Grand Traverse Co. Sees High Voter Turnout, Close to Presidential Elections
Voter turnout in Michigan was the highest for a midterm election in 56 years. At least 52 percent of the voting-age population went to the polls and cast a ballot.
There was also record-setting turnout at the polls in Traverse City. To prepare for it, City Clerk Benjamin Marentette says that meant “additional voting booths, equipment, and more workers at the polls.”
Grand Traverse County Clerk Bonnie Scheele says they had “over 66 percent turnout on a midterm, and normally we don’t get over 50 percent. This is pushing close to presidential elections. We hit about 70 percent during a Presidential.”
Turnout was slightly higher in city limits. Marentette says Traverse City saw just under 70 percent turnout. “Which for a midterm election is historic. I’ve looked back at the last couple of decades and can’t find any city election where we saw that kind of turnout at a midterm election.” In fact, Marentette says they’ve seen Presidential elections with lower turnout than this midterm.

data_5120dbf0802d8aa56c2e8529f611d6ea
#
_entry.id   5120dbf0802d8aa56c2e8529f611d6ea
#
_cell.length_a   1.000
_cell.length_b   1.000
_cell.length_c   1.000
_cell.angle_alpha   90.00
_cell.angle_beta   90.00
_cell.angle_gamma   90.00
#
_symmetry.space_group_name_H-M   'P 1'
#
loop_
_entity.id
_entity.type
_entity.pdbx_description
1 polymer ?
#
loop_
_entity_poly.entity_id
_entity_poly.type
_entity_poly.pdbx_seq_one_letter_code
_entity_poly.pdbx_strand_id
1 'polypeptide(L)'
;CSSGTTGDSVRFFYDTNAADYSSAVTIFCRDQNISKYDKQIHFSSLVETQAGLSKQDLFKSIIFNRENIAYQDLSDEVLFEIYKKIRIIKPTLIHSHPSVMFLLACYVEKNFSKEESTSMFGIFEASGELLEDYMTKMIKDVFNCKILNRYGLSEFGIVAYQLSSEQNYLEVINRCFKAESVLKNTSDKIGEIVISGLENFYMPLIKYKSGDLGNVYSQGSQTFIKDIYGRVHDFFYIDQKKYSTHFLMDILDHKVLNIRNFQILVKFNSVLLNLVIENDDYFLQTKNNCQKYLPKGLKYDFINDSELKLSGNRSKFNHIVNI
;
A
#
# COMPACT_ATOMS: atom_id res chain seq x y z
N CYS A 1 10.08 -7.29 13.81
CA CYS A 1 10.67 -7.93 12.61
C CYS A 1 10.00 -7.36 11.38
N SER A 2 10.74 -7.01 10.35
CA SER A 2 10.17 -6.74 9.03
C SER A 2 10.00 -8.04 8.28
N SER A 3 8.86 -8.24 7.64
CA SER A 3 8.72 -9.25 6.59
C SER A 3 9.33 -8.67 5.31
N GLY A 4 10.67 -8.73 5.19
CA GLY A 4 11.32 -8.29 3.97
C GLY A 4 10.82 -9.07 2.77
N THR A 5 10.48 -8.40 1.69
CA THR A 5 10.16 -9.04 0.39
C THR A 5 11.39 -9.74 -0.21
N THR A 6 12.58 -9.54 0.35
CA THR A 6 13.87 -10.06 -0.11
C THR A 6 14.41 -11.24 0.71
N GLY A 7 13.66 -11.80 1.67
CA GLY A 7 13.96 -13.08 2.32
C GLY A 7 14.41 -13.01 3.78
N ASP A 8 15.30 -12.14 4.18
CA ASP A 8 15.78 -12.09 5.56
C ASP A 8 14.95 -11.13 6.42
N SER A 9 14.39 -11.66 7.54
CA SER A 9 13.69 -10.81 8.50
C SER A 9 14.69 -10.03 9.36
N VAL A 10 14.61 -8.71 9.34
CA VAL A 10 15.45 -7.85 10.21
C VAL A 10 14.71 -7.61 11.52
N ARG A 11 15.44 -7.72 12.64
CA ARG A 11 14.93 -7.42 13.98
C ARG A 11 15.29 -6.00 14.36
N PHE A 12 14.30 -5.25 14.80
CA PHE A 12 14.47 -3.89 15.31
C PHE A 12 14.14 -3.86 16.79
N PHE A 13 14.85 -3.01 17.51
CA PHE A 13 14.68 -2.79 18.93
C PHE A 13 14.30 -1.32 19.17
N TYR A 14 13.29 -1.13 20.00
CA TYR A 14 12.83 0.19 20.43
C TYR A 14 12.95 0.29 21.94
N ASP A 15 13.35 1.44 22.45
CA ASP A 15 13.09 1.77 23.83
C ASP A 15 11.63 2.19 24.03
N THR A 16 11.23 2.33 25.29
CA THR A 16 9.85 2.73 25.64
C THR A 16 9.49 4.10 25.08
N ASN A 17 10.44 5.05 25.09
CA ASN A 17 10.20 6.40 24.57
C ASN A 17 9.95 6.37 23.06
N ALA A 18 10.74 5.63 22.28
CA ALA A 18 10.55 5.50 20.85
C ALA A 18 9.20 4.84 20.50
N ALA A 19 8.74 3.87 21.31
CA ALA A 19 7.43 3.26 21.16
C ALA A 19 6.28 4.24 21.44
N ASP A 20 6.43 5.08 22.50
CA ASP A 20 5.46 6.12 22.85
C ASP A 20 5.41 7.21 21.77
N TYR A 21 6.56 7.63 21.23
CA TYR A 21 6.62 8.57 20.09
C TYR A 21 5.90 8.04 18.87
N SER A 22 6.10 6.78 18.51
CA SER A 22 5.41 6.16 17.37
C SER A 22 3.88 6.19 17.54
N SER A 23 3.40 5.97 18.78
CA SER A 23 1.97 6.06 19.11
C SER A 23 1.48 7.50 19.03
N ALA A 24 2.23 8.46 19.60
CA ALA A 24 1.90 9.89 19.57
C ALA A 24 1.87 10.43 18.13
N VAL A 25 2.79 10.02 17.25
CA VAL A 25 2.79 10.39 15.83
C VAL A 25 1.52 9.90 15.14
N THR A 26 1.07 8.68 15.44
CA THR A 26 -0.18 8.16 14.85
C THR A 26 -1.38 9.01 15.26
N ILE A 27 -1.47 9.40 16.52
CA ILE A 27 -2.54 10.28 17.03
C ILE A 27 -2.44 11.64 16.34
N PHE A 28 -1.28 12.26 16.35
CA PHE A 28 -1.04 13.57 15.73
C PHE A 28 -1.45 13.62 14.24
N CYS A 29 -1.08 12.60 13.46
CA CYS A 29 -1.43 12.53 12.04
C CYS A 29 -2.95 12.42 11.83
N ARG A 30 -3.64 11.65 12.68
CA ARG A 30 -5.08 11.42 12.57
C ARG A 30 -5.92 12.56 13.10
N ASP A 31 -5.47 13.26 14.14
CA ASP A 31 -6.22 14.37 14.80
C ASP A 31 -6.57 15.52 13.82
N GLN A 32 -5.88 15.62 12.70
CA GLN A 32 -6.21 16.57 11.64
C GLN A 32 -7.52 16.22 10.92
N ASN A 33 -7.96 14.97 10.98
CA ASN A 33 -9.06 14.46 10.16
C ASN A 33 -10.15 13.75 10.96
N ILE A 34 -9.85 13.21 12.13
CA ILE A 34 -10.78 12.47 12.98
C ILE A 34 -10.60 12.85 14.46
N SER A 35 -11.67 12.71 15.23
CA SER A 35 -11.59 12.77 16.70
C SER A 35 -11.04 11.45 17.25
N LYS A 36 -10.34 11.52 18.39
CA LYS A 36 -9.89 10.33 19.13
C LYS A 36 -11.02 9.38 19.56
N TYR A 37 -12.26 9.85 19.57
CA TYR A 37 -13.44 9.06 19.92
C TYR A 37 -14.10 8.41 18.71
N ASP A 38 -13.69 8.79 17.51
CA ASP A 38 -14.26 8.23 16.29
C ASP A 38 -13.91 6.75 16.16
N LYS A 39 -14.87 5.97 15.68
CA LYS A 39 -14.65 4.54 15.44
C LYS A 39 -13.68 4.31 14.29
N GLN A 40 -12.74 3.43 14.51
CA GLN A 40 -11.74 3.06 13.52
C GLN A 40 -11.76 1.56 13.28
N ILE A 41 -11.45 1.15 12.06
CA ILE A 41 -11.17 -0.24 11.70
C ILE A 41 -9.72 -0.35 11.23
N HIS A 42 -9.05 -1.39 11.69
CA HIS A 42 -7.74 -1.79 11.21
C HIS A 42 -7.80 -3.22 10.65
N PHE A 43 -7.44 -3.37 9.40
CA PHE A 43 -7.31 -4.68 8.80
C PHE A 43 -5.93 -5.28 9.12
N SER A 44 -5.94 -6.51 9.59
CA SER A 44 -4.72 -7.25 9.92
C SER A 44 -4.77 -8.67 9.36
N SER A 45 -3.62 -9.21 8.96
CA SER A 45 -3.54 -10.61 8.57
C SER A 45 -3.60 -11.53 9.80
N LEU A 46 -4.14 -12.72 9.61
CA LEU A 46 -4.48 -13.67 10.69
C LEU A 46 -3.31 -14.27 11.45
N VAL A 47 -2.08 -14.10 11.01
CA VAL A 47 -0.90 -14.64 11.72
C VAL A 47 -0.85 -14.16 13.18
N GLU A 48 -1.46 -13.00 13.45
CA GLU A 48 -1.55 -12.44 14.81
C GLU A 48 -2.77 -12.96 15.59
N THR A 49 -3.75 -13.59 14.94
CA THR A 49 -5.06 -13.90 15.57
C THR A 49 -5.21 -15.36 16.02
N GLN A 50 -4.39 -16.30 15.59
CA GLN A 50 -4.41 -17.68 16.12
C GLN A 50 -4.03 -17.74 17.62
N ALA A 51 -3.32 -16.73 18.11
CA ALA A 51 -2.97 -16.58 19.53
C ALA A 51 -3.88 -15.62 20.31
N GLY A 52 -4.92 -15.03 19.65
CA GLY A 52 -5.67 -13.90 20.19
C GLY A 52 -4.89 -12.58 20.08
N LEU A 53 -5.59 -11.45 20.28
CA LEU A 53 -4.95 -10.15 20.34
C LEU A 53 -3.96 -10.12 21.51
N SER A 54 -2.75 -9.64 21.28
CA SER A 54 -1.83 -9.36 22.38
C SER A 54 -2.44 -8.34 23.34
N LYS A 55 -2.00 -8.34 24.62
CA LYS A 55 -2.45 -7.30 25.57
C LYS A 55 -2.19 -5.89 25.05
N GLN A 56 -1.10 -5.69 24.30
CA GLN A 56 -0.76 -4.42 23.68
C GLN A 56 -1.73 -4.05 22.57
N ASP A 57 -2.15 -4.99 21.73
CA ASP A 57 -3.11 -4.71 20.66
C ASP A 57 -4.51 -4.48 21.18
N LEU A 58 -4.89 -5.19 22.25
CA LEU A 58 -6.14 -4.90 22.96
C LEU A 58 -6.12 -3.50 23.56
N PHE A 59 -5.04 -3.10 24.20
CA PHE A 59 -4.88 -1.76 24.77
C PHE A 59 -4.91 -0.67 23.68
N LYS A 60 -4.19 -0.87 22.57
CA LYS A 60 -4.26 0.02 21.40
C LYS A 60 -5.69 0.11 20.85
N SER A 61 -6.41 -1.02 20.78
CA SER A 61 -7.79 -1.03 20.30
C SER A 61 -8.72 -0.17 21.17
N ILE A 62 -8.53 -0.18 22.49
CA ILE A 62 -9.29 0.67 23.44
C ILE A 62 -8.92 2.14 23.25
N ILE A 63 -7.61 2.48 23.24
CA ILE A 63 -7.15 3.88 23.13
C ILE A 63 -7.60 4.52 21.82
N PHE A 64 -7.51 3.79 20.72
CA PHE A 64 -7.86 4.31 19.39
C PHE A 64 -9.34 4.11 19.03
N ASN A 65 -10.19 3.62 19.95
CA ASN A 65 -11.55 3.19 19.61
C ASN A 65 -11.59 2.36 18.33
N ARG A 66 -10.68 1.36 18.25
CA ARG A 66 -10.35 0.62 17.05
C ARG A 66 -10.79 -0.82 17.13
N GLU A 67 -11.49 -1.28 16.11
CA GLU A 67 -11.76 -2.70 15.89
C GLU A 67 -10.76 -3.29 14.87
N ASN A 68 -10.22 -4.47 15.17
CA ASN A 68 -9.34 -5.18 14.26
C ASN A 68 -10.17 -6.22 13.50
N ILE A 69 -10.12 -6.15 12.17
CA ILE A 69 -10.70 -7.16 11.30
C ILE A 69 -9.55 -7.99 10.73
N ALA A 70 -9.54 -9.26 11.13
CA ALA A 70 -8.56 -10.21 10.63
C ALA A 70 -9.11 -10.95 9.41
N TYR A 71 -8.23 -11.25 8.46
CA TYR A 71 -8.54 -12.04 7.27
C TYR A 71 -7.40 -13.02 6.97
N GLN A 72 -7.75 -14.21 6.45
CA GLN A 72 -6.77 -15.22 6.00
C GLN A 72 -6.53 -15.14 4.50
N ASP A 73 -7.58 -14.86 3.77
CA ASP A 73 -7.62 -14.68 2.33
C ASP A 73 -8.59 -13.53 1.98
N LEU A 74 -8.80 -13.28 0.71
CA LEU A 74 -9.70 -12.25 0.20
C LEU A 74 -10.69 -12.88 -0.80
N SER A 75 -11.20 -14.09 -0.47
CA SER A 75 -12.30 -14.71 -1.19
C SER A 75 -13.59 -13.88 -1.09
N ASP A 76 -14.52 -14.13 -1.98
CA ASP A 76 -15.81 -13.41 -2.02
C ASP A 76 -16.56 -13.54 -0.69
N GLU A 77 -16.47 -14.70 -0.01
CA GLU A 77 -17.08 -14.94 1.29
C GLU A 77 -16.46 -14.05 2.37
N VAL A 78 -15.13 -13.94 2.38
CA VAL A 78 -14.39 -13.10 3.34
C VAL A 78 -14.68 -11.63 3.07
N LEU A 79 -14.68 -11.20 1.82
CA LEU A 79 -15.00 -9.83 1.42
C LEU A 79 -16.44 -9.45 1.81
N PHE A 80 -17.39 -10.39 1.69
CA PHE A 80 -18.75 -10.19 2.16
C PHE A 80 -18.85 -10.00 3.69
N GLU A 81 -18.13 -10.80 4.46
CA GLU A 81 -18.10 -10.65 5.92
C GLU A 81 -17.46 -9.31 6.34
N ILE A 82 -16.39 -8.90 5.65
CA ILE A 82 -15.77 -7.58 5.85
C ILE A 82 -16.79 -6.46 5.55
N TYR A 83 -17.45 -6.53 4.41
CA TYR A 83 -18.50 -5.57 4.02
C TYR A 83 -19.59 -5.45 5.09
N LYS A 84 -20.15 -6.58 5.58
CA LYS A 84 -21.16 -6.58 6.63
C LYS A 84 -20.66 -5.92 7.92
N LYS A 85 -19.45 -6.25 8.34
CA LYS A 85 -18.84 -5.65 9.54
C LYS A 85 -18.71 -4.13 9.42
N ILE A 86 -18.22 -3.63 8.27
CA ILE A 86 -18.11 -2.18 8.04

Another factor, according to Marentette, was absentee ballots. “We saw a substantial uptick in our absentee voting, for instance we issued 71 percent more absentee ballots than we did four years ago.”
The City and County Clerks agree, efforts to “get out the vote” and register new voters this year seem to have paid off, with record numbers of first time voters. Scheele says “both parties, Republican and Democrat really got their parties excited about voting I think. And the turnout was really good on both sides.” Marentette adds, “there were a lot of folks who voted for the first time. Whether they were 18-years-old or 45-years-old or 65-years-old, they were voting for the first time. I also take that as a sign of great interest, and that people feel like there is something at stake.”
Both clerks give credit to their staffs and poll workers for a smooth election day.